Locker Latching History
Over the course of locker latching history, there have been three main types of latches used in hallways. Ease of use, maintenance requirements, safety, and, of course, security have all been considered when improving on these latches, and often meant a change in how the locker itself is constructed.
1. Protruding Finger Lift Latch
This multiple point latch has a protruding handle that must be pinched and lifted to release several points on the door. A design that has been around since the 40s and 50s, you may recognize it from the school hallways of classic movies, but as a low-quality latch, it is rarely used today.
Because of its many moving parts and small pieces, this latch was prone to shifting, warping, and breakage, and needed a lot of maintenance over the course of a year. Even more concerning, however, was the danger it presented by protruding out into the hallway. Students scraped themselves on the handles, were hurt if they got pushed or jostled into the locker or got caught on the latch. By jutting out, the latches also tempted kids to kick them or hang things from them, further damaging the locker and compromising its security.
Locker craftsmen put their heads together and determined that there had to be a better way. So for safety’s sake, this type of latch went out of use. Nowadays, there aren’t really any benefits to using this lock, given the improvements that the next latch offered.
2. Gravity Lift Latch
The gravity lift latch (or Sentry II) is also a multiple point latch that works much the same as the protruding finger lift latch and attaches to the same mechanism. But instead of parts sticking out to catch unaware users, the mechanism was set into a small recess, unobtrusive and much safer.
The sleeker look solved the problem of the protruding latch, but there was still the issue of the constant maintenance that the mechanism required. Master locker-smiths again pondered what more they could do to improve the latches, wondering if it was possible to create a secure lock that had no moving parts.
3. Single Point Latch
The value of the multiple point latch is that it offers security at several locations. So for the single point latch (or Sentry III) the goal was for it to be strong enough that even if it only latched at one point, it would still not break. This latch is a single point, non-moving latch without any moving parts, so it is very low maintenance and typically lasts a long time. A strong hasp sits within the recessed cup and can be used with a padlock or combination lock.
Choosing The Right Locker Latch
The point of a latch, of course, is to keep the locker secure. So you can either build security around how many points it latches, or how strong the key latch is. Since the single point latch has only one point of contact in comparison to the Gravity latch’s three, that one latch must be made as strong and secure as the multiple points combined.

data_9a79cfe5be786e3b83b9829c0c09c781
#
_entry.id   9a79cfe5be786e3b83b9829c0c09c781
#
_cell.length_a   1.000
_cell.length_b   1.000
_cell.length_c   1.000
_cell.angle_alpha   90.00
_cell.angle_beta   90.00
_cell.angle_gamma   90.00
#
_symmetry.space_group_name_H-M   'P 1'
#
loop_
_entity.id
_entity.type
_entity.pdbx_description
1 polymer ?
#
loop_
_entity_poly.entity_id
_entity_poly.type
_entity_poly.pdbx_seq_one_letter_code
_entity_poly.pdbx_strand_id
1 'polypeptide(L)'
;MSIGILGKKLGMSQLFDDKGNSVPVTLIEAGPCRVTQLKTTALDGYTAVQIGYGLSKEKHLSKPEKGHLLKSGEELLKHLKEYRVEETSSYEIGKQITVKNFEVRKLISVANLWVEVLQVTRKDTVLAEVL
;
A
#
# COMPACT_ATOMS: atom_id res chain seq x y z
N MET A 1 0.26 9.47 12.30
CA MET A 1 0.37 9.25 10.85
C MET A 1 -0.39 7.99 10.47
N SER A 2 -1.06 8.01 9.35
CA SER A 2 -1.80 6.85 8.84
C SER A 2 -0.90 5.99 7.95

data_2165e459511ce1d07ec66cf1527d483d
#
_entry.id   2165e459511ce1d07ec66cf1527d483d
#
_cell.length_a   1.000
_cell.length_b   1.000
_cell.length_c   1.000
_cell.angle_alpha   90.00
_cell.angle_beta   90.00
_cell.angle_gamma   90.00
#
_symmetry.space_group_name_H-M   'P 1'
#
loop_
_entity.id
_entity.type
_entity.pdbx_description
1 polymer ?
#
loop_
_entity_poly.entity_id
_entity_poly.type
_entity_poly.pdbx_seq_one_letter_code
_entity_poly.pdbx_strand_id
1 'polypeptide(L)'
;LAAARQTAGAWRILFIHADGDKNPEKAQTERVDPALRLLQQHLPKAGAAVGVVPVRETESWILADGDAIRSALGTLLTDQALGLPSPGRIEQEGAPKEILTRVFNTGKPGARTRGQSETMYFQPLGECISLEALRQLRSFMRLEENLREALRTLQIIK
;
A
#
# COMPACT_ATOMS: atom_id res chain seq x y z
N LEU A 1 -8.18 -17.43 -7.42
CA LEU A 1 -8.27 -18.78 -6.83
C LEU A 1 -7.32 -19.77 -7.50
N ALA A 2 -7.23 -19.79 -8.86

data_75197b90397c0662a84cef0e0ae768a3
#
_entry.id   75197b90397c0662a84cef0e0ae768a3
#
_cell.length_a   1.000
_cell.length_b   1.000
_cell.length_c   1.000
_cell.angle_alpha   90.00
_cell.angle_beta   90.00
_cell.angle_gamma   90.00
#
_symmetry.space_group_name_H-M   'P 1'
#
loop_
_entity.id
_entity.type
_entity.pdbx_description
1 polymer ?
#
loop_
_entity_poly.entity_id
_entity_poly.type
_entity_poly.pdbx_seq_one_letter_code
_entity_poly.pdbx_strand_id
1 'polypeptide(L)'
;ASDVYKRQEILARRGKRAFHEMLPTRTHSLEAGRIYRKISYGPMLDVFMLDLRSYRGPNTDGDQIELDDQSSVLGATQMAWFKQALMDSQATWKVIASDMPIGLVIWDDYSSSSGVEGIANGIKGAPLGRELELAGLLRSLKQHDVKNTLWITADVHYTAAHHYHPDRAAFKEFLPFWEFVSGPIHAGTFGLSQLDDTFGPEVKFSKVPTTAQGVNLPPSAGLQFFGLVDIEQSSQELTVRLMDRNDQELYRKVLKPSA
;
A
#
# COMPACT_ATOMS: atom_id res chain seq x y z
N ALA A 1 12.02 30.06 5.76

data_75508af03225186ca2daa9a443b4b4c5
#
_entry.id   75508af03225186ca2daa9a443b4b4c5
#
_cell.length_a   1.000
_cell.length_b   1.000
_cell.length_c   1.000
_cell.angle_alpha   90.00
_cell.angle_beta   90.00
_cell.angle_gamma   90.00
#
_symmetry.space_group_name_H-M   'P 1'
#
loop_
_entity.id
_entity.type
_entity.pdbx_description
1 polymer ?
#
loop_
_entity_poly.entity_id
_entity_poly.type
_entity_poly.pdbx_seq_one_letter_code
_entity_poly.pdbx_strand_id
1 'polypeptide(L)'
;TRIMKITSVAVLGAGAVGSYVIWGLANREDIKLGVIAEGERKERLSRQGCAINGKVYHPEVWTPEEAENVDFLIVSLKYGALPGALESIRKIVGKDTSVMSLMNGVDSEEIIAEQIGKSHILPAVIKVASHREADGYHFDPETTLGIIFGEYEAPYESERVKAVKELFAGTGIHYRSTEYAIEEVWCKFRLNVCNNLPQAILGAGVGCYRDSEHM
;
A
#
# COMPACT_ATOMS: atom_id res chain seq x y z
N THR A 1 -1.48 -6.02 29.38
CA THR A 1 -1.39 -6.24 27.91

There is really no benefit to using the outdated protruding finger lift latch anymore, as it is hard to use and doesn’t work very well. This keeps it from being ADA compliant, while both the gravity lift latch and the single point latch meet ADA standards.
We recommend #2: the Gravity Lift Latch if...
● ...your hallway lockers won’t be locked. Multiple point
latches allow the doors to close completely without a lock and could work in settings like elementary or middle schools where administrators prefer not to assign combinations or locks.
● ...security is of utmost importance to you. Multi-point locks do offer a little better security and might be the best choice for ultimate locker protection.
● ...you need your lockers to be as ventilated as possible for visibility or air flow and want the very minimum coverage, preferring to use a multiple point latch for added security.
● ...you are concerned that kids may have trouble with the padlocks you’ll be using. The gravity lift latch is a “slammable,” self-closing one that allows kids to easily close and lock the lockers, hands-free. (see picture)
Choosing #3: the Single Point Latch
Because it was initially developed to decrease maintenance, for hallway locker installations where minimal maintenance is a primary focus, the single point latch is overall the best option. It is still very secure, and there is no way to interfere with the latch to prevent it from working. If you’re concerned with kids’ ability to slam or easily close the door, there are different types of built-in locks that work alongside the single point latch to make it easier to close the door.
To make up for any reduction in security, locker doors with this latch will be strengthened in other ways like a reinforced back stiffener. And since a more rigid doors make less noise, you can also reduce the racket in your hallways by choosing this latch.
Choosing a latch is deciding on a trade-off between security and maintenance. The more latching points there are the more secure it is. But if you have a strong and secure door then a single point should be enough.
It’s important to remember that there are ways to make both latching mechanisms comparably secure and that ventilation and ease of use can be evened out in other ways. There is no real difference in cost, and both versions can use padlocks and built-in locks. The problem with the multiple point latch is the never-ending maintenance. So all things being equal, we generally recommend the single point latch for your hallway lockers.
Talk to the experts in residence at DeBourgh Manufacturing to determine which locks work best for your needs, and how to accommodate security and ease of use in a variety of other ways.